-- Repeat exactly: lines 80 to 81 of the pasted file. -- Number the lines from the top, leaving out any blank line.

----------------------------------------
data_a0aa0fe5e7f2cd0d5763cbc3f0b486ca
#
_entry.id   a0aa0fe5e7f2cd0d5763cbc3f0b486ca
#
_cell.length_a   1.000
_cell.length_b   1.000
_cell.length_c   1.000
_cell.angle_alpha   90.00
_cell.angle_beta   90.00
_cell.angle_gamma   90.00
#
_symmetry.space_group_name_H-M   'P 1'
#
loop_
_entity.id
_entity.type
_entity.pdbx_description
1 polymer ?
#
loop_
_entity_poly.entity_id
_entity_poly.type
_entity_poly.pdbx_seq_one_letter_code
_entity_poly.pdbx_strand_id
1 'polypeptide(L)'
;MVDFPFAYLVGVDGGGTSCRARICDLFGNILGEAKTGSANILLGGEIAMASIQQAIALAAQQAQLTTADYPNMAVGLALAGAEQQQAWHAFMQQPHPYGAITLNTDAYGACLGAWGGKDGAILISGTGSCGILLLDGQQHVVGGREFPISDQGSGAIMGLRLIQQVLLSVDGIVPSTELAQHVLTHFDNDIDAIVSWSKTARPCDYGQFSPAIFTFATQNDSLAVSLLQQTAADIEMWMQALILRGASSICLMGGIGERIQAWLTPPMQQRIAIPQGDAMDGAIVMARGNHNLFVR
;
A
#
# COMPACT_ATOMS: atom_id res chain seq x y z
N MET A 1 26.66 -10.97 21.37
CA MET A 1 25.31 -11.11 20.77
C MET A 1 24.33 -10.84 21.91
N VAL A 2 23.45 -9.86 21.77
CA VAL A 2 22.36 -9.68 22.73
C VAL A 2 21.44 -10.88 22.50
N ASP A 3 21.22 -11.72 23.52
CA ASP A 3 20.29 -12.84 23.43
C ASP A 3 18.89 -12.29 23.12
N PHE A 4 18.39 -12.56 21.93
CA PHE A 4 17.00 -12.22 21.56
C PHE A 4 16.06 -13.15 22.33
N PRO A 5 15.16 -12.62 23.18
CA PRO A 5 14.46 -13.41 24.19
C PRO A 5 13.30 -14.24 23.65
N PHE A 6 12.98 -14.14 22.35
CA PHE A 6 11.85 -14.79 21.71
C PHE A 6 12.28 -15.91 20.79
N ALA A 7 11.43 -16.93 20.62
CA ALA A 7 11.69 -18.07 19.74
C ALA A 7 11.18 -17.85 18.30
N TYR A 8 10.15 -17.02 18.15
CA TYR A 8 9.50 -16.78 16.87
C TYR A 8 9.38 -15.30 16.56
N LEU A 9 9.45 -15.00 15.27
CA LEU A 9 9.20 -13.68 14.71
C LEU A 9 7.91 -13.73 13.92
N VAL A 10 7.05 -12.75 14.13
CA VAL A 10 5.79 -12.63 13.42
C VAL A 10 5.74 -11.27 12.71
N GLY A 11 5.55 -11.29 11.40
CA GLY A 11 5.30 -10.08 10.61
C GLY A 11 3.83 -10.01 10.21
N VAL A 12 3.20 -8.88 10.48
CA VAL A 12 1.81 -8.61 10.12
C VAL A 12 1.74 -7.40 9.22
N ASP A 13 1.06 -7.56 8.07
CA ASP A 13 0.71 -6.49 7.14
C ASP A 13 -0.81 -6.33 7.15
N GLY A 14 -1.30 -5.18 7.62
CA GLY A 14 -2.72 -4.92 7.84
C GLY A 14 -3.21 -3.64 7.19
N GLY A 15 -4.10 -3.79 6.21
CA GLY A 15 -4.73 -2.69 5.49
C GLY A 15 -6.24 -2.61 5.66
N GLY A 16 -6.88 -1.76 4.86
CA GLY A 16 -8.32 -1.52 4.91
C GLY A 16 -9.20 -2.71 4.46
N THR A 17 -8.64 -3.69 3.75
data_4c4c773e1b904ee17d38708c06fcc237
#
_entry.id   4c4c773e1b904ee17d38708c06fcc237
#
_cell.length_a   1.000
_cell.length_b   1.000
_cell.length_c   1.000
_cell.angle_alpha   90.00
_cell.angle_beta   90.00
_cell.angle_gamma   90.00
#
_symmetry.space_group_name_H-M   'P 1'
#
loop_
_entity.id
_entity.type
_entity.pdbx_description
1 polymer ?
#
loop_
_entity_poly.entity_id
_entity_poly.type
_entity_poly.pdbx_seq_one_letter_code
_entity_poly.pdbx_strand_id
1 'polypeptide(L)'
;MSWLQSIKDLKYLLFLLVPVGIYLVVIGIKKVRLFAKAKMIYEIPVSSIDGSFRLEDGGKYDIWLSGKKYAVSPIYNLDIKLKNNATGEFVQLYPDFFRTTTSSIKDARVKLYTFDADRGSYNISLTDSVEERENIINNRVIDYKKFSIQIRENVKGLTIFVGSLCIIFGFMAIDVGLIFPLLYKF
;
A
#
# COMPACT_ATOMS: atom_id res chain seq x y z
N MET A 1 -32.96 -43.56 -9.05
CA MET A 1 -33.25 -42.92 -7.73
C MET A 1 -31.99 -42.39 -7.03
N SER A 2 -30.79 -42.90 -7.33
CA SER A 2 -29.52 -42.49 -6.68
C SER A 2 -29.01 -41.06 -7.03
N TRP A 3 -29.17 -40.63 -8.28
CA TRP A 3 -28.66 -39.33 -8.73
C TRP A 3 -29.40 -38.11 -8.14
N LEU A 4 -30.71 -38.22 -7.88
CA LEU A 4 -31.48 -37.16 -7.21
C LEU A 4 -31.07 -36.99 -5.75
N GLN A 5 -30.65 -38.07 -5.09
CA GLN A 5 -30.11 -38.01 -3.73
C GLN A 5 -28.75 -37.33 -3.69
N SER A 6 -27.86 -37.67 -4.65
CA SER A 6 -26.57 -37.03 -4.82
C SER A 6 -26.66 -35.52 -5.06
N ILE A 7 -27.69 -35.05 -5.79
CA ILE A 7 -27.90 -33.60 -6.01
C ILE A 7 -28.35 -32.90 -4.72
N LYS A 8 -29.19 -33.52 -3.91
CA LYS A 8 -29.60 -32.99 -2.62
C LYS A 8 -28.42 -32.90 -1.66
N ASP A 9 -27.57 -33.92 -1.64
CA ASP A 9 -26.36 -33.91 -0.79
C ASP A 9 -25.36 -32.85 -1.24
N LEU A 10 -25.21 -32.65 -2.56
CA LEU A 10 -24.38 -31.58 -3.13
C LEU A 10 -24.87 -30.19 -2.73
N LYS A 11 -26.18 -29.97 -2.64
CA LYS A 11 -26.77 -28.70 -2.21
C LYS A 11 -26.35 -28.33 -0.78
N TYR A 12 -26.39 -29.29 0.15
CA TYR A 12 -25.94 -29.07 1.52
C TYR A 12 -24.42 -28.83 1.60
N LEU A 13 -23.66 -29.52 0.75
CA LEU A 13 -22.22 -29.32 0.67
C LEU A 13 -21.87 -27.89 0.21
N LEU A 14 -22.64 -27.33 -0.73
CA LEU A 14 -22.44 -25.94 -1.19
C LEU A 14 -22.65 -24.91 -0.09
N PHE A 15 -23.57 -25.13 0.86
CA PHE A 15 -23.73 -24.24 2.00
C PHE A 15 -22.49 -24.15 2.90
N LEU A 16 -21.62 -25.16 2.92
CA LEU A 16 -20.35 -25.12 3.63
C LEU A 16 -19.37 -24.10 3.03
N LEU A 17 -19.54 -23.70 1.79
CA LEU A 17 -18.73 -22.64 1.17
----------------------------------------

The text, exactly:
data_4c4c773e1b904ee17d38708c06fcc237
#